In The Weeds!

asparagusweedsAsparagus before weeding

To read my post for Our State Magazine, follow this link: 

After yesterday’s drenching NC rain, a weak Spring sun was out today and I knew I had to face one of gardening’s most dreaded tasks . . .WEEDING!  When my son, an executive chef, says he is “in the weeds,” he means the kitchen staff is overwhelmed with orders and his staff has to scramble to achieve the optimum balance required to please restaurant guests.  When I am “in the weeds,” that term constitutes an entirely different meaning. 

Why is it that weeds triple in size in a matter of hours when it takes plants we try to grow much longer?  Also, have you noticed that many weeds mimic the look of plants growing nearby?  In my herb bed, I discovered a “new” weed this year, lurking in my thyme plants.  With its trailing tendrils and tiny leaves, I had to look closely (and even smell it!) to be sure it wasn’t thyme.  Last year, I planted black garbanzo beans, a new crop for me, and learned a painful lesson when they began to grow.  Unfamiliar with the foliage of young garbanzo bean plants, I mistakenly pulled many of them, thinking they were vetch, a weed that was growing alongside.  By the time I realized my mistake, the damage was done.  There are also weeds that look like marigolds, eggplants and mums.  I am grateful to my grandmother, Lora Minton, who gave me invaluable training in weed identification.  Recently, I saw a woman using a chemical spray to kill weeds in her flower bed, where her young granddaughter was playing.  I know herbicides make weeding easier, but I was saddened to realize the missed educational opportunity those two could have shared. 

            Most gardeners can easily name their nemesis, that most hated and hardest to control weed.  I once read that if you were unsure whether a plant is a weed or not, try pulling it.  If it comes out easily, it is something you wanted to grow; if it is resistant, it’s a weed. I love a morning glory for their beautiful blooms, but there is a kind of morning glory that grows at the farm that is very different from those pretty garden types.  I think the name of this particular plant is “Grab Ankle and Throw Person to the Ground” Morning Glory, but I could be mistaken.  Seriously, these weeds have sticky tendrils that are deceptively strong and the vines could probably be used in tractor pulls!  In addition to a tap root that can reach about 5 inches in length, these weeds grow at an incredible rate and spread in diameter.  Last summer, I witnessed an incident that made me realize weeds torment animals, as well as humans.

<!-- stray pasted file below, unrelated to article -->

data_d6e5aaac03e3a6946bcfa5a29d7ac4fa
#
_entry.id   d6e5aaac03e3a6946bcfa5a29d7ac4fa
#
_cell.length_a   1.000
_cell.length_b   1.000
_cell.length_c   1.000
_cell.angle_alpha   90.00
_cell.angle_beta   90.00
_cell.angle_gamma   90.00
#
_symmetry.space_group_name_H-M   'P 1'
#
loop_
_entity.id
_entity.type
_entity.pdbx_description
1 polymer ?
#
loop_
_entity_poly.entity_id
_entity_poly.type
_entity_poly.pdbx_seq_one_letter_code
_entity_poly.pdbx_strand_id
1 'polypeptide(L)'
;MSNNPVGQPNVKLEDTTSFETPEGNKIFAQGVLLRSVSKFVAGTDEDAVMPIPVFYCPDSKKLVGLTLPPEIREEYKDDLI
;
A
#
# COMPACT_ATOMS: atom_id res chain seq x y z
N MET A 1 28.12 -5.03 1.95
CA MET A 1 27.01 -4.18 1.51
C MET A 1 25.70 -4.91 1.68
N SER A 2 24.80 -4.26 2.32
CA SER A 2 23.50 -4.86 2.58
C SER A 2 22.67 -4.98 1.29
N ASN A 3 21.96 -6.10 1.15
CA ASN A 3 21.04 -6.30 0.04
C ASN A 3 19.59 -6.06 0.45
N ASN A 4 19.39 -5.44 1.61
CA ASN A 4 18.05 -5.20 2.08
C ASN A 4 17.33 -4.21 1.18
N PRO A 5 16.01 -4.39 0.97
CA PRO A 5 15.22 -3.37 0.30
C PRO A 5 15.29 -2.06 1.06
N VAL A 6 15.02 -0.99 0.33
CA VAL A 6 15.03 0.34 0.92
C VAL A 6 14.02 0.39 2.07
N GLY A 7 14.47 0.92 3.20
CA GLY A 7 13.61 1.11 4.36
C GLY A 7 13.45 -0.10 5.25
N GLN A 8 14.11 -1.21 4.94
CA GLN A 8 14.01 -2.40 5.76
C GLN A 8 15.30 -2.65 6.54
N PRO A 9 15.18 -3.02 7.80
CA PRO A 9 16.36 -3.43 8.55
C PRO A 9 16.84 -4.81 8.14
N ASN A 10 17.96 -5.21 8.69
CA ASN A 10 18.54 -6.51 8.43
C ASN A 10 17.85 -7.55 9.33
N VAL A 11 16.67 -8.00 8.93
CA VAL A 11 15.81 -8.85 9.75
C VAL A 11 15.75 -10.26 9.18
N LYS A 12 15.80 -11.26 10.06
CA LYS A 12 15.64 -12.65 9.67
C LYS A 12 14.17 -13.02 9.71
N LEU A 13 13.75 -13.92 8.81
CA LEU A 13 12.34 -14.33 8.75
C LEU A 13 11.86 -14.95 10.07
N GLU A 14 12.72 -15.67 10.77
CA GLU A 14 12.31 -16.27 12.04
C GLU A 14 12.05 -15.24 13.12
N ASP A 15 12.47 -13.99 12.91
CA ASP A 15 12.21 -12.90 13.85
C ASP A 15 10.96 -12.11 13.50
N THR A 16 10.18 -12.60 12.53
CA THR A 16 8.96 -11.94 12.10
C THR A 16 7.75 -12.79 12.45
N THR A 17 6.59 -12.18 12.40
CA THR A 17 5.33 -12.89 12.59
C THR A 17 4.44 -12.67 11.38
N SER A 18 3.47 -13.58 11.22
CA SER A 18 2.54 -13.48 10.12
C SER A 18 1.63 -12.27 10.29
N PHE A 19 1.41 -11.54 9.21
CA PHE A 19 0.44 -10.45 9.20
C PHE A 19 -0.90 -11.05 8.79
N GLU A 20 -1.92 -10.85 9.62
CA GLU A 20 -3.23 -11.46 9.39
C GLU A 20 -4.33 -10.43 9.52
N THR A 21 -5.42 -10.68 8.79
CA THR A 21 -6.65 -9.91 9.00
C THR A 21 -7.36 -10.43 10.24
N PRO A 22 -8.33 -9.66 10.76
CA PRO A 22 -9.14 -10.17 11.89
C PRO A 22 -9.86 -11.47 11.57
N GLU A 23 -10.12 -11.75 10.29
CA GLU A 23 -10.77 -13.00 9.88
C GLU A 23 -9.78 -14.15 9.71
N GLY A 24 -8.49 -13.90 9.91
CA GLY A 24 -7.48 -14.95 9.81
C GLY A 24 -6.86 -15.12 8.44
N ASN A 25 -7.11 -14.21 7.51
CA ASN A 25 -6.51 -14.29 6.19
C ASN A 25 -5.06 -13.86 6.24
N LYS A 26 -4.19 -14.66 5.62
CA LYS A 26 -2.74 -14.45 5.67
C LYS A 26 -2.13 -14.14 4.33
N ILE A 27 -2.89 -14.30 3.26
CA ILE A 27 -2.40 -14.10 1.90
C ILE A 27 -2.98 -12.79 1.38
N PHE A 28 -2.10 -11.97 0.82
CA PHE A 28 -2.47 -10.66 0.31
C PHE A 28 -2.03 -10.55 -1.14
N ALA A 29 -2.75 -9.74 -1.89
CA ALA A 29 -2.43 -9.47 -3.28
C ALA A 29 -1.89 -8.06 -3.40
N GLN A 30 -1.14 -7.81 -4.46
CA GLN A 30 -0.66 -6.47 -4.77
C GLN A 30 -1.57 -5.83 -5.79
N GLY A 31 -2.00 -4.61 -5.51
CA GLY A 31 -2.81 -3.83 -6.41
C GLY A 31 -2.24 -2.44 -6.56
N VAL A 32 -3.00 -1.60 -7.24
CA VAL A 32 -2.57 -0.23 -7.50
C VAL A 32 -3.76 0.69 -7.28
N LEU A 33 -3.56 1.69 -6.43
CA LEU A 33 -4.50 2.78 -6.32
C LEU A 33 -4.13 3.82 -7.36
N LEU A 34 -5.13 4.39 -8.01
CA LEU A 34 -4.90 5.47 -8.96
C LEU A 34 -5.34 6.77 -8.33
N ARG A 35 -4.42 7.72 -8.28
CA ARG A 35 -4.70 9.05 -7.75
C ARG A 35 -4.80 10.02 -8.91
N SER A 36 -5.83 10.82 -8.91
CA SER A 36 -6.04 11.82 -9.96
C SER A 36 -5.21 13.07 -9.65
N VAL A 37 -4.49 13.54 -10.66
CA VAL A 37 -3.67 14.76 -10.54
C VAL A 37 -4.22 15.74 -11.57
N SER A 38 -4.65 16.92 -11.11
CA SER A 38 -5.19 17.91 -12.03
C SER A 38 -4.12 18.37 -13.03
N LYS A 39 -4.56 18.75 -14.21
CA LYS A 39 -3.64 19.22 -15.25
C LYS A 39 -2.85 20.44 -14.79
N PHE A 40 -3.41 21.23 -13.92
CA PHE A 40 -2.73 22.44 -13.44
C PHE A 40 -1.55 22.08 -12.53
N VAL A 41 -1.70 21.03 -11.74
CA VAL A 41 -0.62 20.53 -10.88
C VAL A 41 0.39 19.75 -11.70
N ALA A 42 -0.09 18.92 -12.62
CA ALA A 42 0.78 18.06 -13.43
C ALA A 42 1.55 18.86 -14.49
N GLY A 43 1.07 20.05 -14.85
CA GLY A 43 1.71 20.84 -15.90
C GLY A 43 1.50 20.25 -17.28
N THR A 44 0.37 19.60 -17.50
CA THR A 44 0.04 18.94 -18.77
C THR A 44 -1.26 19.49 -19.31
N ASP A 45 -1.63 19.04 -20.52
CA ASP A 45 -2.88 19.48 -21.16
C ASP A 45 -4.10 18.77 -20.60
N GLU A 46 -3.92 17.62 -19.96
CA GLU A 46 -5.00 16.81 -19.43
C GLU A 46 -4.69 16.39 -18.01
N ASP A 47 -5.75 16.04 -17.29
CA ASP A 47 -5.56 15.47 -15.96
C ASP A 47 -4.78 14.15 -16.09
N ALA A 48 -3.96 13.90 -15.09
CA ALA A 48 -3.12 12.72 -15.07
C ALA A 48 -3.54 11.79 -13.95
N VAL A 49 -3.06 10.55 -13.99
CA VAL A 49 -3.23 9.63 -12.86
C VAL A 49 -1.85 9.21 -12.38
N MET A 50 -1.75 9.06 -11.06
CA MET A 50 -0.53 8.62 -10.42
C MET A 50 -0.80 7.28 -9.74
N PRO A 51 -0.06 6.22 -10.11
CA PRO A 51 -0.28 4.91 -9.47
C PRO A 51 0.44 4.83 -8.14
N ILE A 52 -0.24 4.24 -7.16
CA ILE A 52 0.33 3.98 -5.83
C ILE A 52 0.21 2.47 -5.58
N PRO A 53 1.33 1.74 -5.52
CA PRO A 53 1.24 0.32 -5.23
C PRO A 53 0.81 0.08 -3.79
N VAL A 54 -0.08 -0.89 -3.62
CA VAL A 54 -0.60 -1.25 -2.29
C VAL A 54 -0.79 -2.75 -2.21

I was cutting okra and noticed something small and brown jump from the weeds at my foot.  I first thought it was a toad because we have lots of those at the farm, but it was a baby rabbit.  He scooted off into another bunch of weeds (sigh) to hide and as I stepped by his previous hiding place, I heard something scurry out behind me.  Actually, it sounded pretty loud, so I expected a large animal when I turned to look.  It was the mother rabbit and she was running for cover when one of those killer morning glories became wrapped around the rabbit’s neck.  There was a moment of eye-rolling, flailing in all directions and a mad pirouette before the animal broke free and dove for cover.  I had to laugh aloud! 

Although weeds certainly make gardening more difficult, some varieties are quite tasty.  When my daughter was in middle school, she told me about a fast-food meal she enjoyed while visiting at a friend’s home.  “You,” she noted, “just go out in the yard and pick stuff for us to eat!”  Her comment was not meant as a compliment, but now that Kate lives a big-city life as a young career-driven professional, she has come to appreciate local food, even weeds!  If you have access to chemical-free weeds, try this tasty and healthy dish: 

Weedy Pasta 

3-4 cups dandelion greens, washed and shredded 

2 cups cooked pasta (any type) 

2 wild onions, washed and white parts diced 

1 tablespoon olive oil 

Sea Salt & Freshly ground black pepper, to taste 

Grated Parmesan cheese 

Cook pasta, according to directions, drain and set aside.  Heat oil in a Dutch oven, add onion and saute until translucent.  Add pasta and stir to combine with onion.  Add greens and cook with pasta until wilted.  Season with salt/pepper and top servings with cheese.

Asparagus after weeding

Asparagus after weeding